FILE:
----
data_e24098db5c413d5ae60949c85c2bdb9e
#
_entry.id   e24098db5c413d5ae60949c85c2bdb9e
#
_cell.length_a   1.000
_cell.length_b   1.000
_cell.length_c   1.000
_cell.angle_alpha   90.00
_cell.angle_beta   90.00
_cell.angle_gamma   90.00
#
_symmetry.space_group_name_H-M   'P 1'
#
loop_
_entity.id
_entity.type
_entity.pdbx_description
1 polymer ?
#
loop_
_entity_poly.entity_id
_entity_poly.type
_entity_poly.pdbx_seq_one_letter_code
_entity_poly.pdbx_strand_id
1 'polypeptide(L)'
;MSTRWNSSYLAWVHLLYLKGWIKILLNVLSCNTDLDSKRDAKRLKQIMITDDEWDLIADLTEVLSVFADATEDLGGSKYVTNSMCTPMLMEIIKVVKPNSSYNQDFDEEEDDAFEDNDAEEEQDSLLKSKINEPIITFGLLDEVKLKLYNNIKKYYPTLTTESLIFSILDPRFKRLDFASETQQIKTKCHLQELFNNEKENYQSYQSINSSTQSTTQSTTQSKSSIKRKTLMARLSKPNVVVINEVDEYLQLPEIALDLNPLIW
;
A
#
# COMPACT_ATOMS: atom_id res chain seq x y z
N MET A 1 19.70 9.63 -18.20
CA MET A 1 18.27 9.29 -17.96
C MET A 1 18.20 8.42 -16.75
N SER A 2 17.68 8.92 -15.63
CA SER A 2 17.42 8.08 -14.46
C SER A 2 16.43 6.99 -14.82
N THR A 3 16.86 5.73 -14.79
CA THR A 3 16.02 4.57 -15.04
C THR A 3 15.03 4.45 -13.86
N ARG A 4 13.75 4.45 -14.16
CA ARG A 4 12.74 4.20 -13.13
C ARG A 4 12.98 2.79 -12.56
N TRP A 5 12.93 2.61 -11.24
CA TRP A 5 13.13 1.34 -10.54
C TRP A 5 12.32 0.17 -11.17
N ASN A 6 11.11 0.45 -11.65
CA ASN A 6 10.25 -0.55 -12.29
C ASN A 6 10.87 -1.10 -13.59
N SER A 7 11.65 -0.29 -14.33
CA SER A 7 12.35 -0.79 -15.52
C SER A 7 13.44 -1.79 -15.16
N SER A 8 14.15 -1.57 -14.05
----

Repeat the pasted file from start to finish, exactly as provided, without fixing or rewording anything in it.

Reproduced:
data_e24098db5c413d5ae60949c85c2bdb9e
#
_entry.id   e24098db5c413d5ae60949c85c2bdb9e
#
_cell.length_a   1.000
_cell.length_b   1.000
_cell.length_c   1.000
_cell.angle_alpha   90.00
_cell.angle_beta   90.00
_cell.angle_gamma   90.00
#
_symmetry.space_group_name_H-M   'P 1'
#
loop_
_entity.id
_entity.type
_entity.pdbx_description
1 polymer ?
#
loop_
_entity_poly.entity_id
_entity_poly.type
_entity_poly.pdbx_seq_one_letter_code
_entity_poly.pdbx_strand_id
1 'polypeptide(L)'
;MSTRWNSSYLAWVHLLYLKGWIKILLNVLSCNTDLDSKRDAKRLKQIMITDDEWDLIADLTEVLSVFADATEDLGGSKYVTNSMCTPMLMEIIKVVKPNSSYNQDFDEEEDDAFEDNDAEEEQDSLLKSKINEPIITFGLLDEVKLKLYNNIKKYYPTLTTESLIFSILDPRFKRLDFASETQQIKTKCHLQELFNNEKENYQSYQSINSSTQSTTQSTTQSKSSIKRKTLMARLSKPNVVVINEVDEYLQLPEIALDLNPLIW
;
A
#
# COMPACT_ATOMS: atom_id res chain seq x y z
N MET A 1 19.70 9.63 -18.20
CA MET A 1 18.27 9.29 -17.96
C MET A 1 18.20 8.42 -16.75
N SER A 2 17.68 8.92 -15.63
CA SER A 2 17.42 8.08 -14.46
C SER A 2 16.43 6.99 -14.82
N THR A 3 16.86 5.73 -14.79
CA THR A 3 16.02 4.57 -15.04
C THR A 3 15.03 4.45 -13.86
N ARG A 4 13.75 4.45 -14.16
CA ARG A 4 12.74 4.20 -13.13
C ARG A 4 12.98 2.79 -12.56
N TRP A 5 12.93 2.61 -11.24
CA TRP A 5 13.13 1.34 -10.54
C TRP A 5 12.32 0.17 -11.17
N ASN A 6 11.11 0.45 -11.65
CA ASN A 6 10.25 -0.55 -12.29
C ASN A 6 10.87 -1.10 -13.59
N SER A 7 11.65 -0.29 -14.33
CA SER A 7 12.35 -0.79 -15.52
C SER A 7 13.44 -1.79 -15.16
N SER A 8 14.15 -1.57 -14.05